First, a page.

JAEWON LEE WRITES – It is undoubtedly clear that the COVID-19 outbreak led to nothing but a series of unfortunate events that stripped away my fantasies of life after the Air Force. Just as my mandatory military service was nearing its end, my discharge ceremony was canceled, I could not return to my beloved college campus due to safety measures, and I learned that I would have to manage with online lectures. I also couldn’t enjoy my ‘liberation’ at being a civilian again since I have to be stuck at home to avoid any possibility of contagion. And I have to postpone my once hoped for, long-planned world trip indefinitely, since more than 100 countries won’t allow me to cross their borders.
Well, to be fair, it’s not just me. Some couples had to reschedule their weddings and some had to rush back to their countries, not to mention the infected, whom we all wish to get better as soon as possible. It’s not just the individual misfortune; the whole world is under the curse of Murphy’s Law. To quote from Christopher Nolan’s “Interstellar,” Murphy’s Law doesn’t mean that something bad will happen. It means that whatever can happen, will happen. For example, the current situation: stock prices plummeted, then states shut down their borders one by one, then curfews and social distancing were established worldwide. Now, we even won’t be able to see the Olympics this year.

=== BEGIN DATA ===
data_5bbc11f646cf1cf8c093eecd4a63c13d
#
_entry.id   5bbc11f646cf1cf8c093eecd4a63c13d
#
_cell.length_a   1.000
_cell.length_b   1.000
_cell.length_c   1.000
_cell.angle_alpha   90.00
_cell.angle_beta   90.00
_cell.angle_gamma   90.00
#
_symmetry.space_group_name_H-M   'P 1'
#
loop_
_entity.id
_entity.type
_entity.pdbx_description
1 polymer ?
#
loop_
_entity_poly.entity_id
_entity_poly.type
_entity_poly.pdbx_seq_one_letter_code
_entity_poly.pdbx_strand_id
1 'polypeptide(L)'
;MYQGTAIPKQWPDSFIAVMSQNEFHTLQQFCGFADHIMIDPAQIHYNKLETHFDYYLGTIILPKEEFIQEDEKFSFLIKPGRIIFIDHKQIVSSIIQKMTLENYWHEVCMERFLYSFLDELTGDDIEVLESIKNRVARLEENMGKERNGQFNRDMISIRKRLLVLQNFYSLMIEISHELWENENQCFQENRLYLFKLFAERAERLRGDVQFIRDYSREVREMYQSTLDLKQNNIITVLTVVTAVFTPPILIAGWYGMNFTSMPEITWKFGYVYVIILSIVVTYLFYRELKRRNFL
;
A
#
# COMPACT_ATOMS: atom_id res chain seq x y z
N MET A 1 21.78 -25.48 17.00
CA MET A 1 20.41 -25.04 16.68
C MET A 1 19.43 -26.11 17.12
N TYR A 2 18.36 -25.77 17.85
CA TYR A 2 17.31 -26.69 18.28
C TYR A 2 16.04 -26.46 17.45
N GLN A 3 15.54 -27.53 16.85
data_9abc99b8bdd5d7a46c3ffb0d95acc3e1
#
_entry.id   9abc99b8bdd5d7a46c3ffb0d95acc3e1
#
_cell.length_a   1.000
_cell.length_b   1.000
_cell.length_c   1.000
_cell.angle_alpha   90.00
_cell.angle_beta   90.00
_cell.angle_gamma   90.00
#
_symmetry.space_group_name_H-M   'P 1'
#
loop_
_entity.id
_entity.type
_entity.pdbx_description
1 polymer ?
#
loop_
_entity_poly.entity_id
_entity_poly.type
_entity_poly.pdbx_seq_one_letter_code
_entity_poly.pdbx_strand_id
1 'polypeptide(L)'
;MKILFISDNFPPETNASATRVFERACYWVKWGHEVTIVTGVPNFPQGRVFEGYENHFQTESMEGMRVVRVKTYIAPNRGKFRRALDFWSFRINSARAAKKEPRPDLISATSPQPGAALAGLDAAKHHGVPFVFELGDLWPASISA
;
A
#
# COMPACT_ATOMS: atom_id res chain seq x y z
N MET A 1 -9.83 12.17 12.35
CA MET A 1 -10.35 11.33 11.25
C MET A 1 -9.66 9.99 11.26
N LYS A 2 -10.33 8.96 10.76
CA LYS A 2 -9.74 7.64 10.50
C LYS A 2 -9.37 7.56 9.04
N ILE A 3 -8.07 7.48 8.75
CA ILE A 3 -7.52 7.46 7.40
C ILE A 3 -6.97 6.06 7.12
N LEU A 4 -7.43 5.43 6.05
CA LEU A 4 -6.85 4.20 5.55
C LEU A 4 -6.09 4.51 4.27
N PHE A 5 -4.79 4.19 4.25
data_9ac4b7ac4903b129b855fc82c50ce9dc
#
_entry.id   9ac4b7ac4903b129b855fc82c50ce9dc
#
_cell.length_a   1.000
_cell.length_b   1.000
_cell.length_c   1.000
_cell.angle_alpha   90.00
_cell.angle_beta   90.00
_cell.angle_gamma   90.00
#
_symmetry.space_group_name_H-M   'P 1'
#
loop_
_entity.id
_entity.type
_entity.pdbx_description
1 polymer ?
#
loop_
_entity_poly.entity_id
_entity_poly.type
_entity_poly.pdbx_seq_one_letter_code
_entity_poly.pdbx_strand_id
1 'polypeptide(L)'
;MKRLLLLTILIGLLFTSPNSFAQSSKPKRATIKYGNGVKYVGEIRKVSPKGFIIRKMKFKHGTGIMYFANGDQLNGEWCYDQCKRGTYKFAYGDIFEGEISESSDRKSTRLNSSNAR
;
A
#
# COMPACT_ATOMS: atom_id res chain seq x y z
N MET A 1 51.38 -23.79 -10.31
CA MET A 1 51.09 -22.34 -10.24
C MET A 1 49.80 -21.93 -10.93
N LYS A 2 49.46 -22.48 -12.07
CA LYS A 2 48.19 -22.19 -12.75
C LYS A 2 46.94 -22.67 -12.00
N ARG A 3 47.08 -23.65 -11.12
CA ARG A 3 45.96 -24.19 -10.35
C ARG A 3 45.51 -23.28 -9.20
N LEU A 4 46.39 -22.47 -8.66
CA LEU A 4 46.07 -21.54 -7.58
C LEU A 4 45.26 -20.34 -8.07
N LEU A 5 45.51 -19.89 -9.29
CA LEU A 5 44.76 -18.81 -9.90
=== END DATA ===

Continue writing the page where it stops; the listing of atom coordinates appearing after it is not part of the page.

How long do we have to be condemned to this misfortune? How can this be solved? There is no simple answer to that question.
One suggestion: to use our recent achievement, over the past few centuries, of ‘globalization’. After all, was not the United Nations built for “fostering cooperation between nations to solve economic, social, cultural, or humanitarian international problems?” This outbreak looks like a pretty big international problem to me. Yet so far, rather than putting their heads together to establish a universal agenda, nation states have been focused on keeping others away to prevent further infection.
According to Murphy’s Law, whatever troubles COVID-19 has given us can and will be prolonged. A reasonable, universal partial remedy would be for countries to share their exact statistics, deal with the infected, and share sample kits as well as technologies. Wouldn’t that be a good start?
This outbreak can be finally solved only when all nation states, not just one, are free of fear of future infections. Even if today, somehow, this pandemic were miraculously halted, any metropolis – New York, Osaka, Sydney, Seoul, or wherever – could be the next Wu-han and start another global pandemic.
It could happen and would happen. Countries should not view the COVID crisis as temporary, but as a dire warning that we must devise a collaborative method, or institution, to deal with the present – if we want to avoid a future curse of Murphy’s Law.